• Mark Roh ’15, “The Interaction Between Shakespeare’s Second Tetralogy of History Plays and the Political Climate in Elizabethan England”

2012

  • Zachary Bleemer ’13, “Marketplace Aesthetics in the Age of Taste”
  • Terrence Cullen ’13, “Representations of the Exotic in English Travel Writing from the Late Middle Ages to the Renaissance”
  • Matt Hartzler ’13, “T.J. Hind: Contemporary & Historian of the Booth Brothers”
  • Lester Hu ’13, “Recusant Music Theory: Modal Ordering in an Edward Paston Manuscript Partbook”
  • Jordan Roehl ’12, “The Folger Library Collection and the Inclusion of African Americans”

2011

  • Dan Kim ’12
  • Miranda Marraccini ’12
  • Colleen O’Connor ’11
  • Elisabeth Siegel ’11
  • Elaine Teng ’12

2010

  • Aaron Aruck ’11, “Social Mobility and the British East India Company”
  • Max Kaisler ’11, “Seneca’s Ideas on Madness and Medicine in Renaissance England” 

2009

  • Jeffery Blevins ’09
  • Miranda Hannash ’09
  • Ryan MacDonald ’10

2008

  • Emanuel Costache ’09, “Edmund Spenser: Studied Barbarity in The Shepheardes Calendar
  • Jamie Ling ’09, “English Grammar Books, 1580-1720”
  • Emily Wright ’09, “Politics of the Irish Language”

2007

  • Meghan Kemp-Gee ’07, “Magical Language in MacbethA Winter’s TaleRichard IIIHamletThe Tempestand A Midsummer Night’s Dream
  • Normandy Vincent ’08, “Catherine de Medici and the Politics of Visual Imagery”

2006

  • Sarah Courtney ’06, “Fairy Tales in the Literary and Didactic Traditions”
  • Patrick McGrath ’07, “Lycidas: Milton and Virgil”
  • Hadley Miller ’06, “Noblewomen in the National Legal System in 13th-Century England”

2005

No Fellowships were awarded.

2004

  • Mihailis Diamantis ’04, “George Herbert and Renaissance Wit”
  • Nick Pedersen ’04, “Shapes of Metaphysical Poetry: Structure and Meaning in 17th-Century Verse”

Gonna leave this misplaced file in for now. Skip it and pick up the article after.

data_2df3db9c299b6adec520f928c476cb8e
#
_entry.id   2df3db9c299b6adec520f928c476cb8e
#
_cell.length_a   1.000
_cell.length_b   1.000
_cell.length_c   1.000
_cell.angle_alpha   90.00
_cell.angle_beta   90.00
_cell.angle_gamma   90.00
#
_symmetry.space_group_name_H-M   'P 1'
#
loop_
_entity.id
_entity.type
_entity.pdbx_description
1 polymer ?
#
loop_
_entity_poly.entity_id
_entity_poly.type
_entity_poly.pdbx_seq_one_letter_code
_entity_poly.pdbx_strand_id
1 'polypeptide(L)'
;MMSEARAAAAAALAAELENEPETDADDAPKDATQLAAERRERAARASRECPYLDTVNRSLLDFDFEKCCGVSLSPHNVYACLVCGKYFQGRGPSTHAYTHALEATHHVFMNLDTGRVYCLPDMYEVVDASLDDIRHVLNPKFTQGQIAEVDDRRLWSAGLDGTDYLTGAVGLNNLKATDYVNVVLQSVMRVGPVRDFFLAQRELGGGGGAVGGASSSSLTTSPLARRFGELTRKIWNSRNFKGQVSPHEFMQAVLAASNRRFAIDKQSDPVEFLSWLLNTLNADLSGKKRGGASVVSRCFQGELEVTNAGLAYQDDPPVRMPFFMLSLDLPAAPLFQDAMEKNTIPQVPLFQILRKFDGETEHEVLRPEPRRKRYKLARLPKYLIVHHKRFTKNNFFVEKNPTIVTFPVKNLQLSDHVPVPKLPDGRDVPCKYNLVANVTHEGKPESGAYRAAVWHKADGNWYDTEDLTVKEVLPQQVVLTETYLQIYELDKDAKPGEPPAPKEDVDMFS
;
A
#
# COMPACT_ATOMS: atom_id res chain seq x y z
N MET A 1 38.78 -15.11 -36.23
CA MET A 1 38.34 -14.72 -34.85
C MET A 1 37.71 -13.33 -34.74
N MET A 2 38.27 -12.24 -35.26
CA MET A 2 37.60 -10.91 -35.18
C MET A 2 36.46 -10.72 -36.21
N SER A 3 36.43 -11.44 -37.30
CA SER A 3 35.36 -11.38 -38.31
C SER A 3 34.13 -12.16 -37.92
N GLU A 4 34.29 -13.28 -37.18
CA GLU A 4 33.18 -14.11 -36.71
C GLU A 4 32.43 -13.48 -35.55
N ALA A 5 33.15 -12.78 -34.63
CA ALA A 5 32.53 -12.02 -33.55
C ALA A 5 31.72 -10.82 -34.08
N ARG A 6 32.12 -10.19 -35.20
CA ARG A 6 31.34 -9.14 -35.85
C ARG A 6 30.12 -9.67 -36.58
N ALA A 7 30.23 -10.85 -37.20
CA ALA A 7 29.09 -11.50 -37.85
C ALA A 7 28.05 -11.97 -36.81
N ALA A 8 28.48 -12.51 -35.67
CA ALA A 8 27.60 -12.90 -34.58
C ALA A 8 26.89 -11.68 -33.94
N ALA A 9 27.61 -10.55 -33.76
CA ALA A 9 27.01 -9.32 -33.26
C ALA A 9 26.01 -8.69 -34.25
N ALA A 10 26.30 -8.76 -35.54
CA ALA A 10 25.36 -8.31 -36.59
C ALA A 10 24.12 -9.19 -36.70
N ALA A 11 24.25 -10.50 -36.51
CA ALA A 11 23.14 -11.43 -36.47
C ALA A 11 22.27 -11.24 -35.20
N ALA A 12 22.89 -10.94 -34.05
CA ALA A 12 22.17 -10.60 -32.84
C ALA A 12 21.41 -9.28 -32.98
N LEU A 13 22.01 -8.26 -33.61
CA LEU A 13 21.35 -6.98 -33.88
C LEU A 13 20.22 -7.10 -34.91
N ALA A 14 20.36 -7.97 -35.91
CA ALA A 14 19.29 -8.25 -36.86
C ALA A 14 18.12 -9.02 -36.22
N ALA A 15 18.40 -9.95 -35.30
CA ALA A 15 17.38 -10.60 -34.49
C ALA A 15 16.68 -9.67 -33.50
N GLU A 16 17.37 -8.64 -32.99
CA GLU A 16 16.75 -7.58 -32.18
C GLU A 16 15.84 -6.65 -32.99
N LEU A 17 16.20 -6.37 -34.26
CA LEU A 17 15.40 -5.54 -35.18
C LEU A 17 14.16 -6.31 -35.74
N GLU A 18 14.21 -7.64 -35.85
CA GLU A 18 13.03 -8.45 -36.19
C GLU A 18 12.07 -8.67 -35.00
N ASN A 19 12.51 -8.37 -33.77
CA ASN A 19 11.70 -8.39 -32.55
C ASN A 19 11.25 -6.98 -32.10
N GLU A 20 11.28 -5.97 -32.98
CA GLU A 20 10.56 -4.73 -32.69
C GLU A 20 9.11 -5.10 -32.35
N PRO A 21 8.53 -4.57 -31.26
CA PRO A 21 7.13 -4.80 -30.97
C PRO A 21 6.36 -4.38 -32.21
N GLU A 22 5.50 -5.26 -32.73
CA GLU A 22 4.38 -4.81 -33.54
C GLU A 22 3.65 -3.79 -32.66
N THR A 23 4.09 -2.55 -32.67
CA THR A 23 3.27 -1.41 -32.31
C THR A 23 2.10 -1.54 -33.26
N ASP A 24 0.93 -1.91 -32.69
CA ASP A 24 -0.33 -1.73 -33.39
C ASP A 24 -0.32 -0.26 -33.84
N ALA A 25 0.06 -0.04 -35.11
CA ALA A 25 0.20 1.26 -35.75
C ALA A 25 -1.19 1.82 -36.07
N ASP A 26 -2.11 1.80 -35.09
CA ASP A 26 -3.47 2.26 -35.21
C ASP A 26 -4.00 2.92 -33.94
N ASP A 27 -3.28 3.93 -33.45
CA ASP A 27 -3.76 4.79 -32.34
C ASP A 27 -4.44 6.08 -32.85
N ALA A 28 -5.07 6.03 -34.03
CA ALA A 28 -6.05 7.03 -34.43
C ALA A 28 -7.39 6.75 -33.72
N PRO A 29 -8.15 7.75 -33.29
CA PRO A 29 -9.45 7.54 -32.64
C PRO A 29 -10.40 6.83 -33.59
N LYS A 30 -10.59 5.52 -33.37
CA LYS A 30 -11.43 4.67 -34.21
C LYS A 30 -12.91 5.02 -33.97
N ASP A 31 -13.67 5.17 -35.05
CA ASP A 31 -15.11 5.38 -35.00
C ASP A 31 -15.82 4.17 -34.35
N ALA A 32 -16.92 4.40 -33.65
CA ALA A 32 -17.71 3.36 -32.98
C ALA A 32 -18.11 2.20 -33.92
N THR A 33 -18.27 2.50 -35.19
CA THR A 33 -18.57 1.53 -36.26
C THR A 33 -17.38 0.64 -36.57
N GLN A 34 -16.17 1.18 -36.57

2003

  • Benjamin Baum ’03, “The English Succession Crisis, 1553”
  • Daniel Liss ’03, “Hamlet II.2”
  • Katharine Liu ’03, “Othello and Social Context”

2002

  • Daniel Shore’02, “Milton and his Antinomian Contemporaries”
  • Rikita Tyson ’02, “Staging Practices in Twelfth Nightand As You Like It
  • Ema Vyroubalova ’02, “Lyricism, Performativity, and Theatricality in Richard IIand Richard III

2001

  • Umit Dhuga ’01, “Catullus in the Renaissance”
  • Stacy Kitsis ’01, “English Origins of Russian Children’s Literature”

2000

  • Suzanne Feigelson ’01, “The Evolution of Twelfth Nightin Performance”
  • Jenna Owens ’01, “The Renaissance Masque: An Invocation of a Utopian Society”

1999

  • David Goldstein ’00, “The Reception of Pindaric Odes in the Renaissance”
  • Justin Snider ’99, “Milton’s Satan”
  • Christine Wong ’99, “Countess of Shrewsbury: English Women and the Courts, 1500-1850”

1998

  • David Y. Kim ’99, “Catesby, Linnaeus, and the Languages of Representation in Natural History”
  • Rachel Slaughter ’98, “Reflexivity in Shakespeare’s Plays”

1997

  • Michael Giannelli ’97, “Thematic and Stylistic Relationships between Ariosto’s Orlando Furioso and Cervantes’ Don Quixote
  • Robert Reeder ’97, “John Dryden”

1996

  • Gregg McHugh ’96, “Milton’s God”
  • Lauren A. Whitehurst ’96, “The Trickster Figure in Shakespeare”